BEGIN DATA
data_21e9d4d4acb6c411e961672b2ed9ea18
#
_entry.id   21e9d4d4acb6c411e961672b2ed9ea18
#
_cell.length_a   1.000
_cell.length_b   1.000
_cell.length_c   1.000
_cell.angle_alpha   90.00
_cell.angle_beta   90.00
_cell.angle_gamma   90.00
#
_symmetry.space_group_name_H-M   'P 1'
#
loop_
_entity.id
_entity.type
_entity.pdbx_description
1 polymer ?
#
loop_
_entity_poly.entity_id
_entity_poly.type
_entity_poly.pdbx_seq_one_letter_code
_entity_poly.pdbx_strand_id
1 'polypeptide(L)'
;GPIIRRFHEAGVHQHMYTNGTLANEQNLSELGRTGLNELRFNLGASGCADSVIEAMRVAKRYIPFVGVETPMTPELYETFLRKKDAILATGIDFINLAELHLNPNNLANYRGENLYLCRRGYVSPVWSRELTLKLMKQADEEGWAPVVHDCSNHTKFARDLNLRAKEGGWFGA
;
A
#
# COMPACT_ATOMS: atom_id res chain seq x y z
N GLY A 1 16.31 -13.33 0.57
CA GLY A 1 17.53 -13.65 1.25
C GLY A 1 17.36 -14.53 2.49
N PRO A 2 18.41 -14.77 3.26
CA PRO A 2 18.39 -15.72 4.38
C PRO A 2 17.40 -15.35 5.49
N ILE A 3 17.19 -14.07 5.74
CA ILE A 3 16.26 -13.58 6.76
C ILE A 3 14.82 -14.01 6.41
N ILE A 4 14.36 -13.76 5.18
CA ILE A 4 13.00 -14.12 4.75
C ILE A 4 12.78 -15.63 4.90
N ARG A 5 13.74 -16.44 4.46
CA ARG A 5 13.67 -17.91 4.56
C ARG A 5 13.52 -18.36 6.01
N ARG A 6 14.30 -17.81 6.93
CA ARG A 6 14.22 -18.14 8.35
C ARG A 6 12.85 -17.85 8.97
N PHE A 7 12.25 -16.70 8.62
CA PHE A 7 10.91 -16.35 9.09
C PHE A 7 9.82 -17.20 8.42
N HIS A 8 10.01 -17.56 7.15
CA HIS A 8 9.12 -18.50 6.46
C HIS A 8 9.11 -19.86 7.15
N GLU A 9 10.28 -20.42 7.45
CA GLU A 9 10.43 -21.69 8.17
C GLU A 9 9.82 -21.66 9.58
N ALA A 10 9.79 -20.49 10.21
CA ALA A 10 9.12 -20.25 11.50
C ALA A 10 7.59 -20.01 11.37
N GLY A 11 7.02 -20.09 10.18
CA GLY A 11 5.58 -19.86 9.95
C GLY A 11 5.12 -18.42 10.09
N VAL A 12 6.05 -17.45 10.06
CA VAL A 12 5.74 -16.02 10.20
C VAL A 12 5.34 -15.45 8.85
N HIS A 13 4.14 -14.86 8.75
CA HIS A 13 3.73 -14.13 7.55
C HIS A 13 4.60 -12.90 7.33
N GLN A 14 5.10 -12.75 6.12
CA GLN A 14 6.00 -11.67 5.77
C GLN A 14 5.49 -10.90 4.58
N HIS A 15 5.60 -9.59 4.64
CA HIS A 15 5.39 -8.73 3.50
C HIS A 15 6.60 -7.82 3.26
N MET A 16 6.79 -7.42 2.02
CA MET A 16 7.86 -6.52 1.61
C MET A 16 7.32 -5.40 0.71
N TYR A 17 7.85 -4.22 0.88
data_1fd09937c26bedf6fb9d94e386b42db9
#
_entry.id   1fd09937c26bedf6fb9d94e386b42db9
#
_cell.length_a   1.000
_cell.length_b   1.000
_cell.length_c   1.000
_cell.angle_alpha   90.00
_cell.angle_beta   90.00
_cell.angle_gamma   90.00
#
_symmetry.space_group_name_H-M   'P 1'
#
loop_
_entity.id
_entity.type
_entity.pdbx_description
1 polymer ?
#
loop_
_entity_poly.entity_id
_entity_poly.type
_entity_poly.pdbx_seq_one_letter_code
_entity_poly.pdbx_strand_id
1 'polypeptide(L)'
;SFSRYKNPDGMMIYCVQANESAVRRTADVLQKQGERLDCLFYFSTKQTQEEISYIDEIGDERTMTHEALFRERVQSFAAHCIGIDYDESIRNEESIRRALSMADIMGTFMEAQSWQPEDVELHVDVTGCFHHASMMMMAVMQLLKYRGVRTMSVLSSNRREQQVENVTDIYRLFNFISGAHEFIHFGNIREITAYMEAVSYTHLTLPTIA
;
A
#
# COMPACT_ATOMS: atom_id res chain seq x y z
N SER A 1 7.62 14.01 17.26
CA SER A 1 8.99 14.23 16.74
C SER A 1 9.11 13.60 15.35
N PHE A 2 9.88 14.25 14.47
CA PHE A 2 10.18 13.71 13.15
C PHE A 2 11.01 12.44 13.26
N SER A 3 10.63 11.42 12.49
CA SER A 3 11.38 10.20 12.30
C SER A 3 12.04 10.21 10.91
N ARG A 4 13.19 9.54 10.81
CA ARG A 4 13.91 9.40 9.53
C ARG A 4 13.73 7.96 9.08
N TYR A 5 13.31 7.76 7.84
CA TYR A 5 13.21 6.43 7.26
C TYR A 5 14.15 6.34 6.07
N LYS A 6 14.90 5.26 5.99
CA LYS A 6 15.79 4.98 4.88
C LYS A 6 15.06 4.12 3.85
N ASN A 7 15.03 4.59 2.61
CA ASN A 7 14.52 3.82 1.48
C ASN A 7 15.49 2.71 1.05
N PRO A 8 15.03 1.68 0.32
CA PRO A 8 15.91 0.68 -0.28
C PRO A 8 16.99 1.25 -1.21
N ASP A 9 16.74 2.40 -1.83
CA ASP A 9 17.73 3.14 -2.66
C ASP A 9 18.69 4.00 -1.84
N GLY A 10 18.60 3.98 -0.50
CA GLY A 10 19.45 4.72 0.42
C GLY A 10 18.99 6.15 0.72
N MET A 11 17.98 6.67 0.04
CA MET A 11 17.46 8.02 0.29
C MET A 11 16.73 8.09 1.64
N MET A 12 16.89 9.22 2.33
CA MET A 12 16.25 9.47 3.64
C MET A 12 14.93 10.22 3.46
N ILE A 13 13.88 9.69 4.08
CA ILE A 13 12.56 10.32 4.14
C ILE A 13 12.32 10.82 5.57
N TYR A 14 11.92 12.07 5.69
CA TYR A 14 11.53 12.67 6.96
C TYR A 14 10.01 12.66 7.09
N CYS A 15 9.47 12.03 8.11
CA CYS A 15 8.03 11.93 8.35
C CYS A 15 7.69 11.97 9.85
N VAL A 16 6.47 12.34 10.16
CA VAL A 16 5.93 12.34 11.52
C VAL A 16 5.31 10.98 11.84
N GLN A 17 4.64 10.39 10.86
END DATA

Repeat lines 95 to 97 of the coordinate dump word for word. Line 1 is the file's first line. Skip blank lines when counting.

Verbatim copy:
_entity.type
_entity.pdbx_description
1 polymer ?